A tenure focused on data, civic engagement, and government innovation comes to a close as Council accepts Rick Cole’s decision to step down as City Manager

City of Santa MonicaIn a letter to the City Council on Friday, April 17, City Manager Rick Cole offered to step down from his post as City Manager, to which he was appointed in June 2015.  The City Council will consider his letter in closed session at a Special Meeting to be held at 3:30 p.m. today.   

Cole joined the organization and worked with the City Council to establish five priority areas for the City around the airport, mobility, homelessness, learn + thrive, and inclusive and diverse community Within his first year as the City’s leader, he reached an unprecedented agreement with the Federal Aviation Administration to close Santa Monica Airport and welcomed the Metro Expo Line, connecting Santa Monica to the region. Santa Monica experienced global attention for being the epicenter of shared mobility devices and shepherded a progressive pilot program that has been heralded as a model for cities across the nation. Cole implemented a performance management framework that utilized data to drive progress in key areas such as homelessness, mobility, and affordability. 

“For the past five years, Rick Cole’s leadership in Santa Monica has overseen changes as momentous as the coming of Expo Light Rail and the agreement with the FAA to permanently close the airport.  He’s put his heart and soul into making Santa Monica a model of 21st-century city government, data-driven, focused, and collaborative,” said Mayor Kevin McKeown. “I can only imagine how painful it is for him now to demonstrate, through his own action, how the coronavirus pandemic and resultant economic collapse have made agonizing sacrifices inevitable, right up to the top office in City Hall.  As Mayor, I’m grateful for Rick’s steady hand over these years, as our community worked through challenges like a new downtown plan, unanticipated revolutions in mobility, and creating better accountability and responsiveness through innovations like our community Budget Task Force.  Most recently, of course, Rick has served as our Emergency Director, making the tough choices on how best to protect every one of us in a dust storm of often-conflicting public health and local economic advice. It is therefore with sadness, gratitude, and respect that we must consider Rick’s decision to leave the post of Santa Monica City Manager.  We have called a special meeting for the Council to receive his offer, and consider the role of City Manager and how we can ensure continuity of key leadership during this crisis and upcoming recovery.”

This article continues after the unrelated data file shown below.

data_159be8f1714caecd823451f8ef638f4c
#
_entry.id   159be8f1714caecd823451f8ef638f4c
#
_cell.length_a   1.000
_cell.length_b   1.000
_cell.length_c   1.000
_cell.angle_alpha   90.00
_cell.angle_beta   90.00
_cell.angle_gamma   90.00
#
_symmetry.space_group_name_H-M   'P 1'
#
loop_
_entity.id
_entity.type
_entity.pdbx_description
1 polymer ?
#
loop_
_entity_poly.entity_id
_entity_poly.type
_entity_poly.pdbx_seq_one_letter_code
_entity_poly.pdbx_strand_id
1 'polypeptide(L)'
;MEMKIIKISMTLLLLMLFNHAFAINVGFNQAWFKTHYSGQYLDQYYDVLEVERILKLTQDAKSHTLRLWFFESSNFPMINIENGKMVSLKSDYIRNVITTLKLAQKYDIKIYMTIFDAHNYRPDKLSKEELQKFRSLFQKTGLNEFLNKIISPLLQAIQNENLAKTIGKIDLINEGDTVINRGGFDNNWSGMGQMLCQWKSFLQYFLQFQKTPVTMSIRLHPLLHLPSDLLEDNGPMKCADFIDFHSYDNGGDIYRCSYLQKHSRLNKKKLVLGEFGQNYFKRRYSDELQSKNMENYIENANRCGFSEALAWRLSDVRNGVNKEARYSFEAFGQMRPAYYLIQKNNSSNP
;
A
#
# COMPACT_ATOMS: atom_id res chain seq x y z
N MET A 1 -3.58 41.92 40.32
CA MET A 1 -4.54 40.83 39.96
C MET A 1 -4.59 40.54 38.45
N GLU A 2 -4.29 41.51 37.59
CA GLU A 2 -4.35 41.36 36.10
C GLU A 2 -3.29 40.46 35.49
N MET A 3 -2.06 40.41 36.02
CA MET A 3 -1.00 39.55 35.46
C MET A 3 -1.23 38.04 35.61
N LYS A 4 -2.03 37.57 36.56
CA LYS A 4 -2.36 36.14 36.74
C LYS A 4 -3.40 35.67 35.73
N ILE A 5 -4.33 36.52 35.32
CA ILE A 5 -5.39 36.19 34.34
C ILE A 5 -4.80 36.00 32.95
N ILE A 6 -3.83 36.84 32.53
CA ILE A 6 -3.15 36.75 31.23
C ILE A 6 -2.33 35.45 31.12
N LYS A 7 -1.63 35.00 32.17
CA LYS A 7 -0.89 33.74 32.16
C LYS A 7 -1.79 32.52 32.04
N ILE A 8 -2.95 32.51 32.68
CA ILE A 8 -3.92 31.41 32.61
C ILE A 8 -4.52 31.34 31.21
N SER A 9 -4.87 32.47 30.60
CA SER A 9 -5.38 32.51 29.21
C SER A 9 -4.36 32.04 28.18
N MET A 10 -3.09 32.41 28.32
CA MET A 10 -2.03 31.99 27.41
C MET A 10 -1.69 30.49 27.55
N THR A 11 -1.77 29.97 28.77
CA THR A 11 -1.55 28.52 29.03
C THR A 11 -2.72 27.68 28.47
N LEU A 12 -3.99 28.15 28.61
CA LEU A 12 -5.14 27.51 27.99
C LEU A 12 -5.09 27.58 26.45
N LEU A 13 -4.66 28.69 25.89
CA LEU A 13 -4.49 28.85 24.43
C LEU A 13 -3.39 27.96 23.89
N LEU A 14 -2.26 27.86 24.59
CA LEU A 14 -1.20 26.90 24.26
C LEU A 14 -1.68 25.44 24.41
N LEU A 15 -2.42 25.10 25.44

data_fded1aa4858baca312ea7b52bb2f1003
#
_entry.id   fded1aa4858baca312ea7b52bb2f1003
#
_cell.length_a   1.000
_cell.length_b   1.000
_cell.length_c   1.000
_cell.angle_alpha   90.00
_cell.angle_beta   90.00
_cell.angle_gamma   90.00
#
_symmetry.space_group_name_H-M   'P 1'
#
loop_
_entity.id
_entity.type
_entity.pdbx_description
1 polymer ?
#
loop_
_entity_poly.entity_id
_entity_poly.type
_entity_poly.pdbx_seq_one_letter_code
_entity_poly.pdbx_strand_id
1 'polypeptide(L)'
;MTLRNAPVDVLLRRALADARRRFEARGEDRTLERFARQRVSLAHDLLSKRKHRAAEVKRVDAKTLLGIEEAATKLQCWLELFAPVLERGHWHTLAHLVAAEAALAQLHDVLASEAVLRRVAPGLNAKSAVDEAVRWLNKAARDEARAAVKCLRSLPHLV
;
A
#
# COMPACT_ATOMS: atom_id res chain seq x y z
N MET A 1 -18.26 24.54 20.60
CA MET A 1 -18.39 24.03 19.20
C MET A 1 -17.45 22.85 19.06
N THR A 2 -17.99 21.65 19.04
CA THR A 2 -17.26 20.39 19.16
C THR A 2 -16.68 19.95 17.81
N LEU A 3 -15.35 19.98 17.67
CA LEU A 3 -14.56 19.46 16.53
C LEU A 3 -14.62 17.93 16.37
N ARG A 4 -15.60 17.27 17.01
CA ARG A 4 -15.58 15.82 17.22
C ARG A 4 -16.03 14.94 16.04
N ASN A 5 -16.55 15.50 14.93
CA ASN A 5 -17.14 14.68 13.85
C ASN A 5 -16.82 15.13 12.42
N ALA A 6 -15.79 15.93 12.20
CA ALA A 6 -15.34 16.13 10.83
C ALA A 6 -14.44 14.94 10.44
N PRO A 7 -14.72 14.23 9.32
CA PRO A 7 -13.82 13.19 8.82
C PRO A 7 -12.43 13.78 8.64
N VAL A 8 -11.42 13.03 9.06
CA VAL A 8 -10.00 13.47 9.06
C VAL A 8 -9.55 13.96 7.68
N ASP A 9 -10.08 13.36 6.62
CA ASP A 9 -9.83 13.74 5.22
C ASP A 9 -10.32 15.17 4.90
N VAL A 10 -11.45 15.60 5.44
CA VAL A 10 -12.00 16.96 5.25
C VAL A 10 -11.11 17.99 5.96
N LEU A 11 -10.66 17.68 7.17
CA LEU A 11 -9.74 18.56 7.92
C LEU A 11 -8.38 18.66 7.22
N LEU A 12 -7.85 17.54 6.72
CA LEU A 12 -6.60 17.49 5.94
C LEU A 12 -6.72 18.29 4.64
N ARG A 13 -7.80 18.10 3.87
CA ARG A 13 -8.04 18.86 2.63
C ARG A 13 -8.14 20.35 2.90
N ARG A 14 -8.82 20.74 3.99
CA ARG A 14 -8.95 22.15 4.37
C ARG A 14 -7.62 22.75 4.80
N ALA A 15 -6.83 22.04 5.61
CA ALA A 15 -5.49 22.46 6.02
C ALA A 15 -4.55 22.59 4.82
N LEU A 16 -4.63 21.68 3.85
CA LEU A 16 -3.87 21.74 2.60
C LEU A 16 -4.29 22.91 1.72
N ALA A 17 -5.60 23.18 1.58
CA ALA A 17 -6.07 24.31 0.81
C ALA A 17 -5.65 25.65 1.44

A hallmark of Cole’s tenure was developing an open and two-way dialogue with the community through programs like Community Conversations, where he and top City leadership would join community gatherings and discuss hot topics. He developed several task force committees to grapple with tough issues like downtown land use, the City’s budget, and public employee pension liability. Residents who took the time to email him, received a response. Even when perspectives differed, he was respected for his accessibility and candor. Holding a master’s degree in journalism from Columbia University and a prolific and eloquent writerwithout fail, Cole authored a weekly message to keep information flowing to his staff and to the community. He also wrote about diverse topics featured in his blog series “The Long View” available at www.santamonica.gov/city-manager.  

Cole has been recognized as one of “America’s Public Officials of the Year” by Governing Magazine and one of the “Top 25 Doers, Dreamers and Drivers” by Government Technology Magazine. He has won awards for municipal management excellence from the American Society of Public Administrators and the Municipal Management Association of Southern California, as well as for urban planning leadership from the Congress for the New Urbanism. 

Prior to coming to Santa Monica, Rick served as Deputy Mayor for Budget and Innovation for the City of Los Angeles where he was responsible for a budget of $8.6 billion and oversaw five city departments. Cole also spent 15 years as City Manager of two Southern California cities, Ventura and Azusa. 

As Santa Monica’s City Manager, Cole was responsible for leading one of California’s most successful and progressive full-service cities. With a AAA bond rating from all three major public credit rating agencies and an annual budget of more than $700 million, Santa Monica’s award-winning services and programs are delivered by a staff of nearly 2,300. 

The Special Council meeting was scheduled for Saturday, April 18, 2020 at 3:30 p.m.